Freya and Paul said...

Not sure if we can get wheatberries here but you have inspired me to hunt some out! They look delicious!

kudzu said...

A postscript from you might be of use, too --encouragement to preserve foods in season, as you did. I know those frozen tomatoes made a world of flavor difference. Which reminds me, I have some from last season in the bottom of my freezer and should use them!

Katie said...

I got out of the habit of buying prepared foods when we moved 'across the pond'. Now it's just normal to make everything from scratch - and it really doesn't hold up the salad with the 1 minute it takes to make the salad dressing.....
Grerat series! (actually, all the food on my website is made from scratch - okay, 95% of it)

cookiecrumb said...

Tammy: Wow, you're not even cracking a snark? Thank you very much.

PE: I know you're out there! This is something you can try meal by meal; you don't have to take a weeklong challenge. But thanks so much.

Moonbear: Like I said to PE, you get to cheat. The thing is, you just want to establish for yourself that this is doable. And then it just sort of takes over. No melamine in mine foods!

Era: I'm pleased you followed my progress. Great tip on the Sierra folks!! (Only problem with most local breweries is that malt and hops and whatever are not grown locally... but it's always excellent to hear about a decent employer.)

Freya and Paul: Look for spelt or farro if you can't locate the wheatberries. My wheatberries were surprisingly tender; I'm not sure they always are... but such good eating. (Soak 'em overnight, and then cook for a few hours gently; we used a small slow cooker.)

Kudzu: Right on, O, prescient one! In fact, the monthlong Eat Local Challenge this September will be focused on the theme of preserving foods. Can you think of a better month for that? Yay.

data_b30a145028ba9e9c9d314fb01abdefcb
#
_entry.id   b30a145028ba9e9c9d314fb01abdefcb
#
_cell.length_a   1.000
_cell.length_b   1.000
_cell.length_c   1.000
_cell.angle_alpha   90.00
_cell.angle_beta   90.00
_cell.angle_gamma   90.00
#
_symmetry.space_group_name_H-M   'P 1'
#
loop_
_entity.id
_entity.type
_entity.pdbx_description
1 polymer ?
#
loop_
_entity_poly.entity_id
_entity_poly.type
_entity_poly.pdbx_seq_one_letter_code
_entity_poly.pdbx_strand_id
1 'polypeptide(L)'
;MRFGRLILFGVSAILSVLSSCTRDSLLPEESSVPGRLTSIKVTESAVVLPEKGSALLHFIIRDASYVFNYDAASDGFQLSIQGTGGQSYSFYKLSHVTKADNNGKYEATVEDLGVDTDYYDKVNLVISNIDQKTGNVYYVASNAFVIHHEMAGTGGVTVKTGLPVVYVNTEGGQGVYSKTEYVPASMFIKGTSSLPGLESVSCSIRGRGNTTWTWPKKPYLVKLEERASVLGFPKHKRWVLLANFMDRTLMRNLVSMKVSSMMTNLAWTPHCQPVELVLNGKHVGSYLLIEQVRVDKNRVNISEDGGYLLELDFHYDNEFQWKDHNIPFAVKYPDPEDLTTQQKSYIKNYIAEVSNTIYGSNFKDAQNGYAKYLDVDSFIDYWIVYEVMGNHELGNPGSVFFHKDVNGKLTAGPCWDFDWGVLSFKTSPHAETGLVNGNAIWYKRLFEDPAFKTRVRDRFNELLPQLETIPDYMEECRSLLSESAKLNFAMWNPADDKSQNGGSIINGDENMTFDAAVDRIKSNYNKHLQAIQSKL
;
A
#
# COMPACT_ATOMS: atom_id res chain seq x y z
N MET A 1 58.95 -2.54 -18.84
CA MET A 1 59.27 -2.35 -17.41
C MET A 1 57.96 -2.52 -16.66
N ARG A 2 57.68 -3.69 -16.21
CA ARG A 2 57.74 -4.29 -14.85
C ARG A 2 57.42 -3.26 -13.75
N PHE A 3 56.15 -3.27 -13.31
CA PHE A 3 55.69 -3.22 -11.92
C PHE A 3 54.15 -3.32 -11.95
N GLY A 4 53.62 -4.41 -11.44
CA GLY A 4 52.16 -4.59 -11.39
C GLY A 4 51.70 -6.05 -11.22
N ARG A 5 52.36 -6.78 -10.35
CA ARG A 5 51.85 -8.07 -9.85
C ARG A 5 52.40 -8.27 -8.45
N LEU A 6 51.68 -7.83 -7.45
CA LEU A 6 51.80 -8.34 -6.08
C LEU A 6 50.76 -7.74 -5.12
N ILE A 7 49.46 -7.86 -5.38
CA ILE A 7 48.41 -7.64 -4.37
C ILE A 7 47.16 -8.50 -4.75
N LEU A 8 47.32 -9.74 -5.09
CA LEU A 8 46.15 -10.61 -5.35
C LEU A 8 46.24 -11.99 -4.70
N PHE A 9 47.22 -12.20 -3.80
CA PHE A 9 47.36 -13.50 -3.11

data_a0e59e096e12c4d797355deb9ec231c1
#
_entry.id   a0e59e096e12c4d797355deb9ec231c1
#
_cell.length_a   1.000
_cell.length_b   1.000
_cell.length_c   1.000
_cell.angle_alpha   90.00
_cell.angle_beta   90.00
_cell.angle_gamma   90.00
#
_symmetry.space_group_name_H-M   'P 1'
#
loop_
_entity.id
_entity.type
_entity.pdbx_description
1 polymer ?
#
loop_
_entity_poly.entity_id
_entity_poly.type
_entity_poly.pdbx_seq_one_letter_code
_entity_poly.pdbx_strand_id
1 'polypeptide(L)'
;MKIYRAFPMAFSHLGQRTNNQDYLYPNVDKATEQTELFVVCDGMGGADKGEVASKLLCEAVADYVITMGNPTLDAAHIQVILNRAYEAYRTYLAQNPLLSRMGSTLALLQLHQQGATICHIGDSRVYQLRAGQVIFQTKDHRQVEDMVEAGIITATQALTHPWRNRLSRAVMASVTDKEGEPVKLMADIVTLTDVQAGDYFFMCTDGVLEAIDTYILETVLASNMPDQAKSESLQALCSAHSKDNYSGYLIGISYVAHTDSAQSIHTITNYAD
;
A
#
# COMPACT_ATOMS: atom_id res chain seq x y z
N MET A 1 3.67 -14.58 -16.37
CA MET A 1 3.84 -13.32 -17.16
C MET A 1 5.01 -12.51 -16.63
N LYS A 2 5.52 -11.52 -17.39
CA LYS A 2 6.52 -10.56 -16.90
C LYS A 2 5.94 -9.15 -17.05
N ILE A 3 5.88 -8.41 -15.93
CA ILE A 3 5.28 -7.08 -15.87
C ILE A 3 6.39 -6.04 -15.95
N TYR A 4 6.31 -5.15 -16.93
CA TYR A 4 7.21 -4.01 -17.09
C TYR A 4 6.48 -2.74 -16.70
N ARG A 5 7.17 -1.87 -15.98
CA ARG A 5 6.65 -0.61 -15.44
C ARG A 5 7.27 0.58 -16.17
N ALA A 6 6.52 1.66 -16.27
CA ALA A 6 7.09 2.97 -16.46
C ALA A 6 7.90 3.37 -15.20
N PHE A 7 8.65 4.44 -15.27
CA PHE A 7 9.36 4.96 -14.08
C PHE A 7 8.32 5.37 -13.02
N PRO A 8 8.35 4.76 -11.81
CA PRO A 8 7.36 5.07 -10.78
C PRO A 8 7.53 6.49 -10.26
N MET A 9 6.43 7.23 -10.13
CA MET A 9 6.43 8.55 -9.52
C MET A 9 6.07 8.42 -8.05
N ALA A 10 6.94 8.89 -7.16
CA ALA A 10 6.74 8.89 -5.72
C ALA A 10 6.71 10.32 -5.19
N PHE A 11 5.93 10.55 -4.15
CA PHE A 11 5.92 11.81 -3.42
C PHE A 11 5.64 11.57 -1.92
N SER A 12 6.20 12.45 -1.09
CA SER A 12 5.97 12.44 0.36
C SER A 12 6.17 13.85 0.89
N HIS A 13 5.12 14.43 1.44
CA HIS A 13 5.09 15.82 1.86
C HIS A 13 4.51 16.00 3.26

Katie: I love that you make your salad dressings ad hoc. Everyone else, you should read Katie's blog for great recipes.

ChrisB said...

You've done brilliantly and you put me to shame, I could never feed embee and I for this small amount of money and as I think I've said before it's impossible to get all local grown food.

Jamie said...

YES. People need to use that thing in the kitchen with the dials and burners. Most cooking is not hard and doesn't take away from other things you can be doing at the same time!

Sam said...

I beginning to think - who wants to be frugal if they can afford not to have to be? At the same time, if you choose to indulge yourself by eating well, then you need to take responsibility for that enjoyment and take the time to think about where your food comes from. I shall carry on like I have been.

I can't believe my mum still says it is impossible to get local grown food in Bristol when she has just written a post about exactly that and also there is a farmer's market in Britstol every single week.

cookiecrumb said...

ChrisB: It has become so easy for us, it's not even a challenge. But the bottom line is -- we have it pretty easy here in Northern California.

Jamie: Woo-hoo! Teach your (or others') children well. When did eating become all about convenience? Back in the '50s and '60s, food was supposed to be all frozen and "just add water." That ended. Oh, right. It got worse. Now we just buy it already made.

Sam: I completely agree. I spend wisely because that is my nature, but I don't forgo expensive food (that I can afford), just on the principle of economizing. Come see my Spanish sherry vinegar collection.
I don't think this week's challenge was about promoting a trend. I think it was about seeing whether the "average American" (and that is such bunk) could do it. I can. But I live in Marin County, which makes me not average.